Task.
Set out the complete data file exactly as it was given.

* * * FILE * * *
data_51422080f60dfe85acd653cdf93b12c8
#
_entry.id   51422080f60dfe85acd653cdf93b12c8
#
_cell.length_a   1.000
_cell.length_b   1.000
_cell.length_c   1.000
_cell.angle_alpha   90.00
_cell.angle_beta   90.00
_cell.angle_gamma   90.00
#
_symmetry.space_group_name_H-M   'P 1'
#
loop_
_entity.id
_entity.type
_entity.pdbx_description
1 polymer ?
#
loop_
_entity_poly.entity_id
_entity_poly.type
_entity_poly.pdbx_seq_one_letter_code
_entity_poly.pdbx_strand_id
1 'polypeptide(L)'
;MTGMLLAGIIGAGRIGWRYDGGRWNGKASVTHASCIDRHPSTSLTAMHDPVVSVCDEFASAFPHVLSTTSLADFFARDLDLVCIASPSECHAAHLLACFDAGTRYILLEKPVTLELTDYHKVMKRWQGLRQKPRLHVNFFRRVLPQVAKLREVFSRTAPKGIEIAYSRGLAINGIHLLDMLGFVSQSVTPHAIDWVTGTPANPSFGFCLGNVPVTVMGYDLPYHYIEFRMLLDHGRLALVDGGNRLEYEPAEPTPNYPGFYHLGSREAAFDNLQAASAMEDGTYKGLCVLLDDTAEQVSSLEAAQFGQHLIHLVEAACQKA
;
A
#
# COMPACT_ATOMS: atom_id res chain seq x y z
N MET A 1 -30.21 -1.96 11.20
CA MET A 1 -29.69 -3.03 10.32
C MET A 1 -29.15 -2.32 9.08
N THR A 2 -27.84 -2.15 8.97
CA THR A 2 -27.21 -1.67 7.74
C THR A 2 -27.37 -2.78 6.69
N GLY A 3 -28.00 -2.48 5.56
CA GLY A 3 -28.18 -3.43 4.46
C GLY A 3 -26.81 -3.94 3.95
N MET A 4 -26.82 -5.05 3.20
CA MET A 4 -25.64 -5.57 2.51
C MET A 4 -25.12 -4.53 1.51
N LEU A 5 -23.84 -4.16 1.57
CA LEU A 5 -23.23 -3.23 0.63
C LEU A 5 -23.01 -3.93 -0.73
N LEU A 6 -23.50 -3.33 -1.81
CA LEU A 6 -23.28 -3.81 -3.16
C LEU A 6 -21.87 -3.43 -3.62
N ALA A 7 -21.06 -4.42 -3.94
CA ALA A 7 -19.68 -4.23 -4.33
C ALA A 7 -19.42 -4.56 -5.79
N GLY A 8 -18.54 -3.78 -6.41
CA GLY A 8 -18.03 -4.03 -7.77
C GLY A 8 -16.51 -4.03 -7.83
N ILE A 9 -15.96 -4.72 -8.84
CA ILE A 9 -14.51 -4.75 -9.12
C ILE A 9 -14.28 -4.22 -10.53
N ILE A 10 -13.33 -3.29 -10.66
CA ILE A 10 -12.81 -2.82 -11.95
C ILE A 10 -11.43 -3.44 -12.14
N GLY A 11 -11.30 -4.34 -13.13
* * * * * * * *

data_51422080f60dfe85acd653cdf93b12c8
#
_entry.id   51422080f60dfe85acd653cdf93b12c8
#
_cell.length_a   1.000
_cell.length_b   1.000
_cell.length_c   1.000
_cell.angle_alpha   90.00
_cell.angle_beta   90.00
_cell.angle_gamma   90.00
#
_symmetry.space_group_name_H-M   'P 1'
#
loop_
_entity.id
_entity.type
_entity.pdbx_description
1 polymer ?
#
loop_
_entity_poly.entity_id
_entity_poly.type
_entity_poly.pdbx_seq_one_letter_code
_entity_poly.pdbx_strand_id
1 'polypeptide(L)'
;MTGMLLAGIIGAGRIGWRYDGGRWNGKASVTHASCIDRHPSTSLTAMHDPVVSVCDEFASAFPHVLSTTSLADFFARDLDLVCIASPSECHAAHLLACFDAGTRYILLEKPVTLELTDYHKVMKRWQGLRQKPRLHVNFFRRVLPQVAKLREVFSRTAPKGIEIAYSRGLAINGIHLLDMLGFVSQSVTPHAIDWVTGTPANPSFGFCLGNVPVTVMGYDLPYHYIEFRMLLDHGRLALVDGGNRLEYEPAEPTPNYPGFYHLGSREAAFDNLQAASAMEDGTYKGLCVLLDDTAEQVSSLEAAQFGQHLIHLVEAACQKA
;
A
#
# COMPACT_ATOMS: atom_id res chain seq x y z
N MET A 1 -30.21 -1.96 11.20
CA MET A 1 -29.69 -3.03 10.32
C MET A 1 -29.15 -2.32 9.08
N THR A 2 -27.84 -2.15 8.97
CA THR A 2 -27.21 -1.67 7.74
C THR A 2 -27.37 -2.78 6.69
N GLY A 3 -28.00 -2.48 5.56
CA GLY A 3 -28.18 -3.43 4.46
C GLY A 3 -26.81 -3.94 3.95
N MET A 4 -26.82 -5.05 3.20
CA MET A 4 -25.64 -5.57 2.51
C MET A 4 -25.12 -4.53 1.51
N LEU A 5 -23.84 -4.16 1.57
CA LEU A 5 -23.23 -3.23 0.63
C LEU A 5 -23.01 -3.93 -0.73
N LEU A 6 -23.50 -3.33 -1.81
CA LEU A 6 -23.28 -3.81 -3.16
C LEU A 6 -21.87 -3.43 -3.62
N ALA A 7 -21.06 -4.42 -3.94
CA ALA A 7 -19.68 -4.23 -4.33
C ALA A 7 -19.42 -4.56 -5.79
N GLY A 8 -18.54 -3.78 -6.41
CA GLY A 8 -18.03 -4.03 -7.77
C GLY A 8 -16.51 -4.03 -7.83
N ILE A 9 -15.96 -4.72 -8.84
CA ILE A 9 -14.51 -4.75 -9.12
C ILE A 9 -14.28 -4.22 -10.53
N ILE A 10 -13.33 -3.29 -10.66
CA ILE A 10 -12.81 -2.82 -11.95
C ILE A 10 -11.43 -3.44 -12.14
N GLY A 11 -11.30 -4.34 -13.13